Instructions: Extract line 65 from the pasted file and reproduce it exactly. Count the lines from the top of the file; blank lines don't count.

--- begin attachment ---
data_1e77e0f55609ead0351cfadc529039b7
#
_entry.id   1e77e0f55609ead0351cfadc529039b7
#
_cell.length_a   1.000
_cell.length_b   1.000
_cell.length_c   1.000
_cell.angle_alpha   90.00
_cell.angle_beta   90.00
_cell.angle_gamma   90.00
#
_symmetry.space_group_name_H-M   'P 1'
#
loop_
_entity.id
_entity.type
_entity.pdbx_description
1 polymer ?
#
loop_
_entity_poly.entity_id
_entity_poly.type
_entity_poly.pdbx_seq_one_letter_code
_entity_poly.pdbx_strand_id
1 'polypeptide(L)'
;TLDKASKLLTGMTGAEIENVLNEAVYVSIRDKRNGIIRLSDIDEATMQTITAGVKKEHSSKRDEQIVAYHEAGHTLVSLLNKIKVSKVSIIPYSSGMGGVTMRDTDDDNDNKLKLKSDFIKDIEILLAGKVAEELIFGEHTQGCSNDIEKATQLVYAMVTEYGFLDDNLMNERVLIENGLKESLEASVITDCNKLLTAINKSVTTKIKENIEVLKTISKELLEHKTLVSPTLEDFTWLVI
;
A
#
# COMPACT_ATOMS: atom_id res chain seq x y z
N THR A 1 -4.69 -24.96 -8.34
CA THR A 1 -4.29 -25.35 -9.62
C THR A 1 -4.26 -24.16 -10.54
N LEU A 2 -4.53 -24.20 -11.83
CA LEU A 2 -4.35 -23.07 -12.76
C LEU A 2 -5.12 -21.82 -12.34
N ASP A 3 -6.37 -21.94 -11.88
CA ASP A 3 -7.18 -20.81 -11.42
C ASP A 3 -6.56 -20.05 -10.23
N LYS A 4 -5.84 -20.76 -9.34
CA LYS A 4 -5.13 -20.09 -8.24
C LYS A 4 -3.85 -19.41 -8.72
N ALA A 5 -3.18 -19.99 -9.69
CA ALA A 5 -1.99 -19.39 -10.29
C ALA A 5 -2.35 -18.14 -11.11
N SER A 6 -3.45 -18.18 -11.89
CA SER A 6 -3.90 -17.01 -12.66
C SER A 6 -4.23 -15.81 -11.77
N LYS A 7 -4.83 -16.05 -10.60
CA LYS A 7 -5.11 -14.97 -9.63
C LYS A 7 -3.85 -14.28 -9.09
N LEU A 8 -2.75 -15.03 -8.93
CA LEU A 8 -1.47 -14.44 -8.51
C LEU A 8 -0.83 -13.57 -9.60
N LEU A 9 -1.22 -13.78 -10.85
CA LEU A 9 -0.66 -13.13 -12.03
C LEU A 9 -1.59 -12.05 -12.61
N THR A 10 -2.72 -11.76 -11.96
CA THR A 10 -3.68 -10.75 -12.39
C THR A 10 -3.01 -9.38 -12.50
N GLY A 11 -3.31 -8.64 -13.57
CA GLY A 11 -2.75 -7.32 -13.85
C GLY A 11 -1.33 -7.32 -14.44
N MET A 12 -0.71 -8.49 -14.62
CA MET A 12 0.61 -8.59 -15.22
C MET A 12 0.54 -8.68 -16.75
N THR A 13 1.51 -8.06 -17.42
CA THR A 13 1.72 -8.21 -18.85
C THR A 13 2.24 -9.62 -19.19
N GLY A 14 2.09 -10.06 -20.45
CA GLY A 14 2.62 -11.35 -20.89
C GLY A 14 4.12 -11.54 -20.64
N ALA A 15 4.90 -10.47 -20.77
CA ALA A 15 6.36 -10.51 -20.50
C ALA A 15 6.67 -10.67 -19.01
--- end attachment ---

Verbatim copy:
CA MET A 12 0.61 -8.59 -15.22